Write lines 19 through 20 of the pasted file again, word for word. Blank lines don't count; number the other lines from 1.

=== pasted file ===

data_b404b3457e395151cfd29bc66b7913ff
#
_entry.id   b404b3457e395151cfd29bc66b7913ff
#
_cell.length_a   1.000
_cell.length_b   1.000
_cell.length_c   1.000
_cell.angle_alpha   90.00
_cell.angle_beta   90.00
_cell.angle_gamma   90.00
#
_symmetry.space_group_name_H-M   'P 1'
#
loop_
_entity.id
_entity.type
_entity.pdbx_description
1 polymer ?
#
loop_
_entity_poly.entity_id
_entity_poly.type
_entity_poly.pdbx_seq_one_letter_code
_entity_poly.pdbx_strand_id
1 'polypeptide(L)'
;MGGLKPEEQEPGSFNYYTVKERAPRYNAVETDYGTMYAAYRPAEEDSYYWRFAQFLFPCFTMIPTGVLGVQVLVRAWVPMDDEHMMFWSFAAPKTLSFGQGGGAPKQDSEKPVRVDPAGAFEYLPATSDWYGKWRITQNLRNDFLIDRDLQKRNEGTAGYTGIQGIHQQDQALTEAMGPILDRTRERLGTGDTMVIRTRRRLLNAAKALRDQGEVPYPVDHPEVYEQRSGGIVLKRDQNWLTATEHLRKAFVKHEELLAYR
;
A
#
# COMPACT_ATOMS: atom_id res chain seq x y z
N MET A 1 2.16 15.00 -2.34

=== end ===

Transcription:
#
loop_